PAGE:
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Discretionary monetary policy in the Calvo model

  • Willem Van Zandweghe
  • Alexander L. Wolman

We study discretionary equilibrium in the Calvo pricing model for a monetary authority that chooses the money supply. The steady-state inflation rate is above eight percent for a baseline calibration, and it varies non-monotonically with the degree of price stickiness. If the initial condition involves inflation higher than steady state, discretionary policy generates an immediate drop in inflation followed by a gradual increase to the steady state. Unlike the two-period Taylor model, discretionary policy in the Calvo model does not accommodate predetermined prices in a way that inevitably leads to multiple private-sector equilibria.

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Paper provided by Federal Reserve Bank of Kansas City in its series Research Working Paper with number RWP 10-06.

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Date of creation: 2010
Date of revision:
Handle: RePEc:fip:fedkrw:rwp10-06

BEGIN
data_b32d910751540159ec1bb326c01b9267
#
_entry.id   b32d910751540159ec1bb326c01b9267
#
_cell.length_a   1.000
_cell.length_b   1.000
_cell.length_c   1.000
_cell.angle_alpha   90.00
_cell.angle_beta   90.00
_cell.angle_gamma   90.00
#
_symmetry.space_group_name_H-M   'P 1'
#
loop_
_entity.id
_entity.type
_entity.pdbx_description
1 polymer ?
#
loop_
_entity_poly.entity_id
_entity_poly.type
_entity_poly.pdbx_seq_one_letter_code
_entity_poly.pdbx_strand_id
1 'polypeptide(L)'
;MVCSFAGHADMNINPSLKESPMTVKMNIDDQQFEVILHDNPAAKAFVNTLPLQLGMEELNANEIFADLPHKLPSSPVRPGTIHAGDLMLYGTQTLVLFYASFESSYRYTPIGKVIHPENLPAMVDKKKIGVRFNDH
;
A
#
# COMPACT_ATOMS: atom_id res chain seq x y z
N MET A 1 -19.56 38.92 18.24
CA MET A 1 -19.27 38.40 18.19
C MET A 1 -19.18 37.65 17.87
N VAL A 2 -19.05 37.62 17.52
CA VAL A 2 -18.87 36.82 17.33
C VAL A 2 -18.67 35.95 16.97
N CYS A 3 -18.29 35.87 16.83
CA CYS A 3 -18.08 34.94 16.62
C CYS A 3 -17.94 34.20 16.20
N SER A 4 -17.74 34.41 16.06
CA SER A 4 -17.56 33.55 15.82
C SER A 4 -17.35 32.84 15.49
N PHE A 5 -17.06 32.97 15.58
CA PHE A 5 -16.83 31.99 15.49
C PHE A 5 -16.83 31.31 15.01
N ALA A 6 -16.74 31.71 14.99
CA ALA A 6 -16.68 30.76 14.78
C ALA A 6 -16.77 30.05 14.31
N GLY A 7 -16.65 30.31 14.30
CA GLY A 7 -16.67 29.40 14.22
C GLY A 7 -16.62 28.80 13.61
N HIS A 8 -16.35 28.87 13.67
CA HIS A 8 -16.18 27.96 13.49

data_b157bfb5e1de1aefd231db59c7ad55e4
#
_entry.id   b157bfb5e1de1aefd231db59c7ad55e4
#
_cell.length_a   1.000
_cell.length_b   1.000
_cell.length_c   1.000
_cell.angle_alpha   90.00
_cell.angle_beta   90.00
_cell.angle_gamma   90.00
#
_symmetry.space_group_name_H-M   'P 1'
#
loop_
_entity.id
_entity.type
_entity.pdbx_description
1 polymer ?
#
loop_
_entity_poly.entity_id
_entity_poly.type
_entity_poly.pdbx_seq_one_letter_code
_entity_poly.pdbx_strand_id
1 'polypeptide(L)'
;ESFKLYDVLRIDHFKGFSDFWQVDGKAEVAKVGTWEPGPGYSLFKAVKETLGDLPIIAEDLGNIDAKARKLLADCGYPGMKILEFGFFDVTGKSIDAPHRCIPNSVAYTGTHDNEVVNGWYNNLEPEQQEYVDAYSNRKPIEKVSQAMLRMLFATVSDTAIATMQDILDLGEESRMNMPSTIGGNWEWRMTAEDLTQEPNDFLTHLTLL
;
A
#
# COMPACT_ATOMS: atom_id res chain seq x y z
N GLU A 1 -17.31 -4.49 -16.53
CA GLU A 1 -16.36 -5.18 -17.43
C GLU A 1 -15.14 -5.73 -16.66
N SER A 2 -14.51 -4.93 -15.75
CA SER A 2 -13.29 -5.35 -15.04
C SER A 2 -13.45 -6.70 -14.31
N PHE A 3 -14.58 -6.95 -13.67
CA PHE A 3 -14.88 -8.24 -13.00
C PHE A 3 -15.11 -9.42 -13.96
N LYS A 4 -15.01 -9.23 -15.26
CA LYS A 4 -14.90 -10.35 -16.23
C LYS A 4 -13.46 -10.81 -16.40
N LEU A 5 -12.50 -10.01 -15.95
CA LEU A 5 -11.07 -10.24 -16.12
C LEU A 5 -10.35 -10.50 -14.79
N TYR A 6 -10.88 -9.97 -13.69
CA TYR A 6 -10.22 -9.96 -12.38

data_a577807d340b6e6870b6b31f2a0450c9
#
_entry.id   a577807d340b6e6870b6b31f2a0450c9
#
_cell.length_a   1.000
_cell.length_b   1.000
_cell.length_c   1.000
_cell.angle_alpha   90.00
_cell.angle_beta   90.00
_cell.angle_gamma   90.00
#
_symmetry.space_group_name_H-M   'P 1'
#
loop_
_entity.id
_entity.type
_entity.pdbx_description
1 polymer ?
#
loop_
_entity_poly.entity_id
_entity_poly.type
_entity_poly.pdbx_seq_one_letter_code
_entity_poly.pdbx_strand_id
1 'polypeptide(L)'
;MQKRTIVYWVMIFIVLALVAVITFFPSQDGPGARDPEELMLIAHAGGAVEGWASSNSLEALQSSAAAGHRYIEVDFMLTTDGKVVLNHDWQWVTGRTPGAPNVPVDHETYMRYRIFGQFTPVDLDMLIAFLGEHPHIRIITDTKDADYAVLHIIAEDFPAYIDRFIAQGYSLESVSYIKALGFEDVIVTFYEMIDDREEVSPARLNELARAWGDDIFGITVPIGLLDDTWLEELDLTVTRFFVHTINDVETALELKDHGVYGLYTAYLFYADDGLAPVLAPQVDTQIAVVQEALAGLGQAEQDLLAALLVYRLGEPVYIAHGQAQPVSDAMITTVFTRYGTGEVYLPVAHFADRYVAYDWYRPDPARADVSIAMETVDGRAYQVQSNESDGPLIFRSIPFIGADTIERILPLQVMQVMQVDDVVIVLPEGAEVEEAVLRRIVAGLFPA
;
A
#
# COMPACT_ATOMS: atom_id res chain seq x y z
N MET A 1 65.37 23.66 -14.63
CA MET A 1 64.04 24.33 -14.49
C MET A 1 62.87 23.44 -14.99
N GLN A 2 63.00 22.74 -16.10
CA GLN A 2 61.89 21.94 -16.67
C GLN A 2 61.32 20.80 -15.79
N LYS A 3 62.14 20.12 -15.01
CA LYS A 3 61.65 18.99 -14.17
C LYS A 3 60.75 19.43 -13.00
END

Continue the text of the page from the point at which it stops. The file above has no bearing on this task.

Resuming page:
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  1. Stefania Albanesi & V.V. Chari & Lawrence J. Christiano, . "Expectation Traps and Monetary Policy," Working Papers 198, IGIER (Innocenzo Gasparini Institute for Economic Research), Bocconi University.
  2. Michael Dotsey & Andreas Hornstein, 2011. "On the implementation of Markov-Perfect interest rate and money supply rules : global and local uniqueness," Working Paper 09-06, Federal Reserve Bank of Richmond.
  3. Dotsey, Michael & Hornstein, Andreas, 2003. "Should a monetary policymaker look at money?," Journal of Monetary Economics, Elsevier, vol. 50(3), pages 547-579, April.
  4. Klaus Adam & Roberto M. Billi, 2005. "Discretionary monetary policy and the zero lower bound on nominal interest rates," Research Working Paper RWP 05-08, Federal Reserve Bank of Kansas City.
  5. Aubhik Khan & Robert G. King & Alexander L. Wolman, 2001. "The pitfalls of discretionary monetary policy," Working Papers 01-16, Federal Reserve Bank of Philadelphia.
  6. King, Robert G. & Wolman, Alexander L., 2004. "Monetary discretion, pricing complementarity and dynamic multiple equilibria," CFS Working Paper Series 2004/22, Center for Financial Studies (CFS).
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